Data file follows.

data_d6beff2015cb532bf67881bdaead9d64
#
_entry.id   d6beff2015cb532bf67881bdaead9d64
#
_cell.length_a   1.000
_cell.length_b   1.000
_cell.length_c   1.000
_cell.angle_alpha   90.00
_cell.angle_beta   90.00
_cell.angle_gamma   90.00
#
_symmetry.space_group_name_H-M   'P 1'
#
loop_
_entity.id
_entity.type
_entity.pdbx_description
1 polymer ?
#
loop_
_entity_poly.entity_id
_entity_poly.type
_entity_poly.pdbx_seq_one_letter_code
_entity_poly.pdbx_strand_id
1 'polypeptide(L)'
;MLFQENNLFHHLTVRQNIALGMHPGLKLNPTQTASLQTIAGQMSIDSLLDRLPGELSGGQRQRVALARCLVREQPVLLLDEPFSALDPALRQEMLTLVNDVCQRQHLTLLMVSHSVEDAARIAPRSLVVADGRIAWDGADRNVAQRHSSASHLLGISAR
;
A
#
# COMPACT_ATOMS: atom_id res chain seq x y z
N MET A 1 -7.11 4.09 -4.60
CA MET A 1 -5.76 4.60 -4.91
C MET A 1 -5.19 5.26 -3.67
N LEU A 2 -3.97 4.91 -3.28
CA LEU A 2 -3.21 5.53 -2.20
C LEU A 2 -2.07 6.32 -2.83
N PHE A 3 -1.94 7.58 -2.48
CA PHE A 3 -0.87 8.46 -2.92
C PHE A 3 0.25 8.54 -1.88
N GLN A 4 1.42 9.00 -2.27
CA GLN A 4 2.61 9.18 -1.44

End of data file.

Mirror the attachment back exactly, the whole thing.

data_d6beff2015cb532bf67881bdaead9d64
#
_entry.id   d6beff2015cb532bf67881bdaead9d64
#
_cell.length_a   1.000
_cell.length_b   1.000
_cell.length_c   1.000
_cell.angle_alpha   90.00
_cell.angle_beta   90.00
_cell.angle_gamma   90.00
#
_symmetry.space_group_name_H-M   'P 1'
#
loop_
_entity.id
_entity.type
_entity.pdbx_description
1 polymer ?
#
loop_
_entity_poly.entity_id
_entity_poly.type
_entity_poly.pdbx_seq_one_letter_code
_entity_poly.pdbx_strand_id
1 'polypeptide(L)'
;MLFQENNLFHHLTVRQNIALGMHPGLKLNPTQTASLQTIAGQMSIDSLLDRLPGELSGGQRQRVALARCLVREQPVLLLDEPFSALDPALRQEMLTLVNDVCQRQHLTLLMVSHSVEDAARIAPRSLVVADGRIAWDGADRNVAQRHSSASHLLGISAR
;
A
#
# COMPACT_ATOMS: atom_id res chain seq x y z
N MET A 1 -7.11 4.09 -4.60
CA MET A 1 -5.76 4.60 -4.91
C MET A 1 -5.19 5.26 -3.67
N LEU A 2 -3.97 4.91 -3.28
CA LEU A 2 -3.21 5.53 -2.20
C LEU A 2 -2.07 6.32 -2.83
N PHE A 3 -1.94 7.58 -2.48
CA PHE A 3 -0.87 8.46 -2.92
C PHE A 3 0.25 8.54 -1.88
N GLN A 4 1.42 9.00 -2.27
CA GLN A 4 2.61 9.18 -1.44